Morgan’s Janice O’Brien points out that a lot of students don’t apply for scholarships, because they don’t see the money end as their part of the college bargain.

O’Brien, who’s been guiding students along the college trail for 26 years and who has seen students overlook local scholarships, says there are a lot of reasons why students don’t line up to chase the money.

“The college process is more overwhelming today than it ever was for students and so students see it as their job to worry about getting into school and mom and dad’s job is to worry about paying for it,” she said the other day from her office.

“Really, she added, it’s very difficult at age 17 or 18 to figure what college is going to cost, and how it’s going to be paid for.”

And yet, O’Brien added, “we were disappointed last year because there were a number of local scholarships that kids didn’t apply to and they would have had a good chance at getting.”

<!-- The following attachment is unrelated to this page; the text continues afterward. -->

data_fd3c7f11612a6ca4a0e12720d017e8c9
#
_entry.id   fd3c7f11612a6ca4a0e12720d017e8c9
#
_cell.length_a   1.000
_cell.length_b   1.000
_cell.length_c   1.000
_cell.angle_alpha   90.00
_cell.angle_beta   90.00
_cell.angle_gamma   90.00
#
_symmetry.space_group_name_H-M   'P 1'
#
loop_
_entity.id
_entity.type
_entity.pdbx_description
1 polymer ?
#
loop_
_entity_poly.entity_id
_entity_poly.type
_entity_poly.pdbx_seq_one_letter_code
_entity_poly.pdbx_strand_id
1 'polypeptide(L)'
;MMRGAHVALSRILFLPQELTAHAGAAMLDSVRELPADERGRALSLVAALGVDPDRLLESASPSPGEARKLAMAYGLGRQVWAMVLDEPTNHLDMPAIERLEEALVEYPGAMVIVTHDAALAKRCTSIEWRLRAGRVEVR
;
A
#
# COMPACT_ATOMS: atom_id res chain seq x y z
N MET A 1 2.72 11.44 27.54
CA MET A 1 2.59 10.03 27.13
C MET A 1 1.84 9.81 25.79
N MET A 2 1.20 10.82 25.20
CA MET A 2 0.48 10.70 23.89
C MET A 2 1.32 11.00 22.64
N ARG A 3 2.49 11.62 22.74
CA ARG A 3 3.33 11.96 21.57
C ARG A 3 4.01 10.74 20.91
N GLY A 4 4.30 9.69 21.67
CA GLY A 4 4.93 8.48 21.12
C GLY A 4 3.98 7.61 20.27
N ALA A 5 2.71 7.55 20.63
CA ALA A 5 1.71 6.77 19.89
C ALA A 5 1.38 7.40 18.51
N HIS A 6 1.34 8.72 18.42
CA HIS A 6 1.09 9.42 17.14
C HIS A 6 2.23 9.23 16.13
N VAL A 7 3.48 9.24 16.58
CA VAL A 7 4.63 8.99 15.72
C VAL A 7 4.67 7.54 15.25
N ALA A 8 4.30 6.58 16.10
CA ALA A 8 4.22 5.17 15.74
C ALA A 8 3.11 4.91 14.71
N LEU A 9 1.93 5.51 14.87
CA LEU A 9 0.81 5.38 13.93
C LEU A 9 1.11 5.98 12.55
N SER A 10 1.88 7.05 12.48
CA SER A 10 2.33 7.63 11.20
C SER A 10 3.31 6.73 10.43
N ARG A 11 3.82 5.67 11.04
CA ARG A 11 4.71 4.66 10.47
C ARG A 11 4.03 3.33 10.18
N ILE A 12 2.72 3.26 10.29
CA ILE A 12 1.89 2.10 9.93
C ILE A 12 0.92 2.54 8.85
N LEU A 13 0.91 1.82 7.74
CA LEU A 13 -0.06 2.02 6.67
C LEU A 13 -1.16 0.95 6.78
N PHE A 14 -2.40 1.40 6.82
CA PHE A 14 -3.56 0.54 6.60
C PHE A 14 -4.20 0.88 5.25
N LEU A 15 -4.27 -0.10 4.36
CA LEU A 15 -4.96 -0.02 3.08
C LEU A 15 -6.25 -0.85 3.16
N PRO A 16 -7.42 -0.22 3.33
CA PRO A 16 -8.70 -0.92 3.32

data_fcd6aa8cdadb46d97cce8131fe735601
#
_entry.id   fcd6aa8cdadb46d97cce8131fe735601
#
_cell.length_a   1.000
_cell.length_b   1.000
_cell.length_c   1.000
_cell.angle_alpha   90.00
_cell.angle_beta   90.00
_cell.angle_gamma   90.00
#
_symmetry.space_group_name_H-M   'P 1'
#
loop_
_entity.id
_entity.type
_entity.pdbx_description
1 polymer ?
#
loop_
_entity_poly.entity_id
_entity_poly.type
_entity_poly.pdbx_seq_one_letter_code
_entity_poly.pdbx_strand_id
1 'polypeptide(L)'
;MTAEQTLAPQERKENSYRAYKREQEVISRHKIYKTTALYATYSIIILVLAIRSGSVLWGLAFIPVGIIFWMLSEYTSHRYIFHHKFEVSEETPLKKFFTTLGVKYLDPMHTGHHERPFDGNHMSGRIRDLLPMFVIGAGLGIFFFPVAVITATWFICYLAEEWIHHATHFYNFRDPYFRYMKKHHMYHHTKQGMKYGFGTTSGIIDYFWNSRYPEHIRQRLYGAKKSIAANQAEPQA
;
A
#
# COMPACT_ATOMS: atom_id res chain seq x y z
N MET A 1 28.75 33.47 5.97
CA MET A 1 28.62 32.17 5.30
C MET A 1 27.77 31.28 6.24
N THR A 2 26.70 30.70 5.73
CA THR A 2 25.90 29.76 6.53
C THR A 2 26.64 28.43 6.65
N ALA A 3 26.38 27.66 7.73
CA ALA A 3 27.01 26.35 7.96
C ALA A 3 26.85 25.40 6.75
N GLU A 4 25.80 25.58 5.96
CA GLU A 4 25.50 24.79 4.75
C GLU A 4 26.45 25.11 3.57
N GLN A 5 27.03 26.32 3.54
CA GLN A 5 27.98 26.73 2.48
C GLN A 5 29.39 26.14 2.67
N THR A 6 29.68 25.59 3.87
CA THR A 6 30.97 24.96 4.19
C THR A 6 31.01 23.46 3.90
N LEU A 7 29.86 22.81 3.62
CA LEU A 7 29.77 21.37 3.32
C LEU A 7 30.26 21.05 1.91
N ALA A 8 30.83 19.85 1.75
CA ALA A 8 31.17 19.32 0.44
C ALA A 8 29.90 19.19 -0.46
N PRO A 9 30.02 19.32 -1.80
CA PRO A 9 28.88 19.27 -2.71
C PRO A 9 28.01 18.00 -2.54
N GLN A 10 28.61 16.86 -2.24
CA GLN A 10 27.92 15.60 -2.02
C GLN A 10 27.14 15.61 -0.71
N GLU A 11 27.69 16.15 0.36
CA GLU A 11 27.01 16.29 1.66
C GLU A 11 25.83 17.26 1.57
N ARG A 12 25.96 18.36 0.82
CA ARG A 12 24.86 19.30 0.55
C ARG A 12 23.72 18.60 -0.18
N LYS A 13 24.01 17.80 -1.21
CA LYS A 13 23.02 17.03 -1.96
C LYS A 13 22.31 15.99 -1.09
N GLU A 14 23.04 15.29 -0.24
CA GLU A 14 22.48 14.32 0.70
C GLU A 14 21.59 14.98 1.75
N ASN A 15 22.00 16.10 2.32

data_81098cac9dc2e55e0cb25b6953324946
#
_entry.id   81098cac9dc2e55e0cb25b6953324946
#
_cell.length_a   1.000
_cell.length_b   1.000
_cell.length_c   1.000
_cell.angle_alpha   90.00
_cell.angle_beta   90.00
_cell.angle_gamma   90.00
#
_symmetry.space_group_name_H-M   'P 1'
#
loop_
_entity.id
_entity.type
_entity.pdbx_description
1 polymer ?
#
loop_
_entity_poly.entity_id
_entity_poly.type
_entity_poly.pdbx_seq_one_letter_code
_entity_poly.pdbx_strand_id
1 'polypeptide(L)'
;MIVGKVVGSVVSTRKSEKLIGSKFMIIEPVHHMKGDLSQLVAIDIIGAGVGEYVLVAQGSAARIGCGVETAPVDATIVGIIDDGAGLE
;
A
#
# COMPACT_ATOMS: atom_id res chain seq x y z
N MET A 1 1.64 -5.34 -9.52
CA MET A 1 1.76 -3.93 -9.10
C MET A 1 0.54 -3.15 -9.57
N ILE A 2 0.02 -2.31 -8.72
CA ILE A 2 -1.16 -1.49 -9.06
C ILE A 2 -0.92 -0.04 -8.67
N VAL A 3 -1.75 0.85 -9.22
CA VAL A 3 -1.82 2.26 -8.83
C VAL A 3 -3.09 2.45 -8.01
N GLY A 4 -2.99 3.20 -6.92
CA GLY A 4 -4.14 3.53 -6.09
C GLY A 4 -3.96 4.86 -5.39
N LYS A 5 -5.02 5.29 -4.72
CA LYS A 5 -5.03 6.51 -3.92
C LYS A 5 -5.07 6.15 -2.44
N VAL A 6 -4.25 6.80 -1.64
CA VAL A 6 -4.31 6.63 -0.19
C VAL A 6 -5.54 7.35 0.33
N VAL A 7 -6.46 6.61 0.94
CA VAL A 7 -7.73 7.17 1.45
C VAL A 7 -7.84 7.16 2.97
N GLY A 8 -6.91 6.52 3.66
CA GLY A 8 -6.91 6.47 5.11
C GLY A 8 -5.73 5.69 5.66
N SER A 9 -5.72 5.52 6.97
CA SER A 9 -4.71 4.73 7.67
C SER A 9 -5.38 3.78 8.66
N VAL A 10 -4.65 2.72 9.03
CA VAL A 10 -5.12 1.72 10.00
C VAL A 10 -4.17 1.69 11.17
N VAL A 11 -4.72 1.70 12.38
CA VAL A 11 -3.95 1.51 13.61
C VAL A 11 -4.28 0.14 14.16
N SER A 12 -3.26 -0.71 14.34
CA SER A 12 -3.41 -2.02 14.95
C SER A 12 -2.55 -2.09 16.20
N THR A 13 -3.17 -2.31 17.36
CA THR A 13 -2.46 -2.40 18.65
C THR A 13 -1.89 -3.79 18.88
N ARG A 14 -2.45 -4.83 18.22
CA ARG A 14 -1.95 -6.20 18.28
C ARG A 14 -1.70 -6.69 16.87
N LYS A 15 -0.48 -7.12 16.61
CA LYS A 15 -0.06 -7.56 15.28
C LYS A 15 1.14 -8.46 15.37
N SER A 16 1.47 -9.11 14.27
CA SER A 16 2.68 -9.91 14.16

There’s good news in all this for high school juniors and seniors: students aren’t lining up shoulder to shoulder to chase after the scholarship money. What follows are a few points from this powerful group of college guides:

Shea says it helps for students to get a grip on scholarship reality. Student perception runs from the pot of gold theory (all I need to do is sign the application) to the there’s no way I can receive any money with my grades.

She spoke of a student who was in the lower 25 percent of his class and who scored a full-scholarship, because he connected with the right scholarship in the right manner. Once the right scholarship is identified, she says, the essay can make or break the application.

Students, she says, should recognize that scholarship hunting is about identifying the scholarships that they match up with nicely and can acquire, and parents should check to see if their place of employment offers scholarships.